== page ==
I have seen the same websites and businesses at animal-centric trade shows and events, and my reaction is the same as yours. As someone who relies on her Service Dog for balance/mobility, I speak to individuals and groups about the inherent problems of purposeful misrepresentation to claim an obviously untrained “Service Dog” to gain restaurant or otherwise-restricted access.

I remind those individuals they would not want to trade places with me, or anyone else whose very ability to lead a productive life, is dependent upon our wonderful, TRAINED and genuinely necessary, Service Dogs.

4 Susan 11.03.14 at 11:39 am

I so agree. Is there anyway that your write up can get out to more people? I think most people like myself that follow your articles already understand and agree with what you say. Can this article that you wrote be copied and posted to face book or some other social media?
Thanks
Sue

5 Randi H 11.03.14 at 7:03 pm

I am confused (and concerned) by the above post. It sounds as though there are NEW proposed changes to ADA, but the only effective date mentioned above is long in the past (2011). I am particularly concerned about the statement that “2. The use of service dogs for psychiatric and neurological disabilities is explicitly protected under the ADA.” I suffer from panic attacks (which are defined in the diagnostic codes as a psychiatric disorder), and my service dog is able to sense an oncoming attack in time to let me take medication and either avert or reduce the severity of the attack. Can someone help me by clarifying whether these are new changes? If so, I would think the growing use of service dogs to assist PTSD victims (as well as any seizure-alert dogs) would also be disallowed. My service dog has been extensively trained, is also small – a miniature poodle – and has never taken any action that could be considered objectionable by even the most intense opponent of allowing dogs into places of business that do not allow pets. (By the way, I also still carry the letter from my primary care physician justifying the use of my service dog.)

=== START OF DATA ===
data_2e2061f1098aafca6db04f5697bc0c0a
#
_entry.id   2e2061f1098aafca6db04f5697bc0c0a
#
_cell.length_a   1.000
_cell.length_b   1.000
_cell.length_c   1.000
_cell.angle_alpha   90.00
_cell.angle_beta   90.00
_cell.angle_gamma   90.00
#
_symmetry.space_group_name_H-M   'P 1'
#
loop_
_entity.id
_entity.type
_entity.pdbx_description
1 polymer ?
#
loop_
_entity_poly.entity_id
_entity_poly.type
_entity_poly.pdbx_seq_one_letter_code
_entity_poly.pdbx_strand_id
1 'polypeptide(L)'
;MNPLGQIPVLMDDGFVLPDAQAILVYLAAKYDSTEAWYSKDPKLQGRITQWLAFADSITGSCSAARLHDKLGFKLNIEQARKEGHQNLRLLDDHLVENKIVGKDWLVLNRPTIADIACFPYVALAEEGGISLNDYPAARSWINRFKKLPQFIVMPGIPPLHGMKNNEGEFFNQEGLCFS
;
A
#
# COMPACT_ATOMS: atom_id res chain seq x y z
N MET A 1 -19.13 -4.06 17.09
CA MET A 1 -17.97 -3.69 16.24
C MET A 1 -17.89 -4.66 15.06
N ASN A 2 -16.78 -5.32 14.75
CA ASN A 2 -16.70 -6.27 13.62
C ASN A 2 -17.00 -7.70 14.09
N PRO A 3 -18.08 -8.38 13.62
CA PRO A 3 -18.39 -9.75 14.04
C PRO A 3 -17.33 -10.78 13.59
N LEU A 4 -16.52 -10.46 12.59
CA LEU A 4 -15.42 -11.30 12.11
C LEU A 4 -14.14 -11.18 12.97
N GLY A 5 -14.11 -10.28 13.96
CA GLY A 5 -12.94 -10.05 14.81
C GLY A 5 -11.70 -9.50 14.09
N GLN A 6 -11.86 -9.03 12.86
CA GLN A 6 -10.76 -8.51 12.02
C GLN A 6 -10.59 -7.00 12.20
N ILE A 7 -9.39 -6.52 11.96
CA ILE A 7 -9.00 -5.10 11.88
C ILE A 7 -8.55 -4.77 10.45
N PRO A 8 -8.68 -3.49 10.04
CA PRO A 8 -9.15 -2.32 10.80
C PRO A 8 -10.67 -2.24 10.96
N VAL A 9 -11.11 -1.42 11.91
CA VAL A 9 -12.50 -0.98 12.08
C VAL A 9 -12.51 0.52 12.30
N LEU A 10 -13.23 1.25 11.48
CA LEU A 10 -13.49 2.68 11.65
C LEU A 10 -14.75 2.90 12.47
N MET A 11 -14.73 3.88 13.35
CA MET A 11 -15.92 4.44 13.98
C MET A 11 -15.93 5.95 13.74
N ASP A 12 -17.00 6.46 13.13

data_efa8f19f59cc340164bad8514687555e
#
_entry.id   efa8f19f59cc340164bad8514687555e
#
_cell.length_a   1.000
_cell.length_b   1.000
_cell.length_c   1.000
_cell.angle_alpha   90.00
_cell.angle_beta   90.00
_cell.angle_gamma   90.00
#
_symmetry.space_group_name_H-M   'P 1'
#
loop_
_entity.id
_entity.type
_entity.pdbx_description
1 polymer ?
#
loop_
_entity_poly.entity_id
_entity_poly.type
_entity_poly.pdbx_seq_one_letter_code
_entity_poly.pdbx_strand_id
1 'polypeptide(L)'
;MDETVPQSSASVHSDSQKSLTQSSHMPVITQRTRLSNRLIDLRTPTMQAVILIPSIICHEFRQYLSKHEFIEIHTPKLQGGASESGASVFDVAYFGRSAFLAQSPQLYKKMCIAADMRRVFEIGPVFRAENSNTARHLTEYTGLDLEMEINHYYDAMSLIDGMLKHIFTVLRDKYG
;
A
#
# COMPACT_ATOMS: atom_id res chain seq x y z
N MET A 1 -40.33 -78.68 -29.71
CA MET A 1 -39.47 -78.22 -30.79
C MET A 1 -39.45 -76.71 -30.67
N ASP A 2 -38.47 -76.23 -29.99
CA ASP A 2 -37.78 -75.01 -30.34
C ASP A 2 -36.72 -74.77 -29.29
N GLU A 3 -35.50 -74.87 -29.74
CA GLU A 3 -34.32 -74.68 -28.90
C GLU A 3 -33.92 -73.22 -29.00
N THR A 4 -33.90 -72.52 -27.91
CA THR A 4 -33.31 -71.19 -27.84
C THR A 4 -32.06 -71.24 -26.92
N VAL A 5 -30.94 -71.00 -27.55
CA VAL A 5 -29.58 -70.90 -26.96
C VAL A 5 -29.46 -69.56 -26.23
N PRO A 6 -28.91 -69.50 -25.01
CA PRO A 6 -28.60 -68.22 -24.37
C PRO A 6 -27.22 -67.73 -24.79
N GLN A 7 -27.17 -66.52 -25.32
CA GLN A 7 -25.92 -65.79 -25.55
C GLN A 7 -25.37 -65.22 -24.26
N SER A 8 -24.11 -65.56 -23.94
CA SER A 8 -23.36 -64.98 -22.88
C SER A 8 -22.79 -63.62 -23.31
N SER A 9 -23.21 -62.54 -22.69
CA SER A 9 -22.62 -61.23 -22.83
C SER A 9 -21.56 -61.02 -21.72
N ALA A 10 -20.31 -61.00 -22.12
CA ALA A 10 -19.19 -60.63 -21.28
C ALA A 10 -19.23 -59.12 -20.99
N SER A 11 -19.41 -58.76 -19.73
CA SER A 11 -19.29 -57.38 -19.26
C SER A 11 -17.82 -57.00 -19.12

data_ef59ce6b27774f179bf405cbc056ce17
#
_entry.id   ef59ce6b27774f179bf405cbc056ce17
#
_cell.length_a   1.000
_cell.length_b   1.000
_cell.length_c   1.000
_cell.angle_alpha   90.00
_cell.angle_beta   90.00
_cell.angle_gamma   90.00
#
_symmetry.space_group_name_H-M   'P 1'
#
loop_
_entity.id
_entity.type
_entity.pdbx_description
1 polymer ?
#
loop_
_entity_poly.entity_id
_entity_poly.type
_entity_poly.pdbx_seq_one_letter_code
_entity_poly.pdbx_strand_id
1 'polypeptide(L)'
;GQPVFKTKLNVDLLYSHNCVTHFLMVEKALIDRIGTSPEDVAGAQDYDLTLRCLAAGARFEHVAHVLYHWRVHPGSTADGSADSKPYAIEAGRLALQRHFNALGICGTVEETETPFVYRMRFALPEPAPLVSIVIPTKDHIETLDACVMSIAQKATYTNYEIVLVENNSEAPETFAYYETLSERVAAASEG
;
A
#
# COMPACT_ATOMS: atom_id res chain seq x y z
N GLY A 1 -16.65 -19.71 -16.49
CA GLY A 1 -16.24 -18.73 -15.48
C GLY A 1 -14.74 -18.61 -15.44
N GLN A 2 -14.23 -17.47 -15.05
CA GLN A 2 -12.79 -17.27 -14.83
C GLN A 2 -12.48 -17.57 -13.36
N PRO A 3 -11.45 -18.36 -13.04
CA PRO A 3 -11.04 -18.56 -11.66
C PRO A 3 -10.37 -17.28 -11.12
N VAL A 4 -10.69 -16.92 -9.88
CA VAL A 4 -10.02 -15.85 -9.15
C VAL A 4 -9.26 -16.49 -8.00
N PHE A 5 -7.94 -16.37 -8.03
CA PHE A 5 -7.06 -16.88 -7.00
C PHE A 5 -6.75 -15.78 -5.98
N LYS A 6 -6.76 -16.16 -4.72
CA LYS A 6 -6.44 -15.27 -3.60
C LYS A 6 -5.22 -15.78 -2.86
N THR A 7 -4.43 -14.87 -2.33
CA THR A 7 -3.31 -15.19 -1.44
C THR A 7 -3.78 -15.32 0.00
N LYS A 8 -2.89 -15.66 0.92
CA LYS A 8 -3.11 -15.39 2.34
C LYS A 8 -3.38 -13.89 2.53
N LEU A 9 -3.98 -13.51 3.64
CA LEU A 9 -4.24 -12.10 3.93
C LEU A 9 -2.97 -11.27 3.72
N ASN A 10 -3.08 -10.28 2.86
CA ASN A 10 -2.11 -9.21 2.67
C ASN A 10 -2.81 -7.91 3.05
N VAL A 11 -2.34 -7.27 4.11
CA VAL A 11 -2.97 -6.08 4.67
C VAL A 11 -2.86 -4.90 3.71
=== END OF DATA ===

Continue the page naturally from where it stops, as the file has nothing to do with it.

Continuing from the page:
6 Sue 11.05.14 at 10:06 am

I honestly do not see the ADA/DOJ changing any time soon. If they ever do, we will keep anyone posted.

7 Sue 11.05.14 at 10:07 am

Anything we have posted on this blog is OK to cross post.

8 Kathryn 11.23.14 at 11:43 am

Ditto for items stating “Federally Registered Service Dog” and “Certified Service Dog”.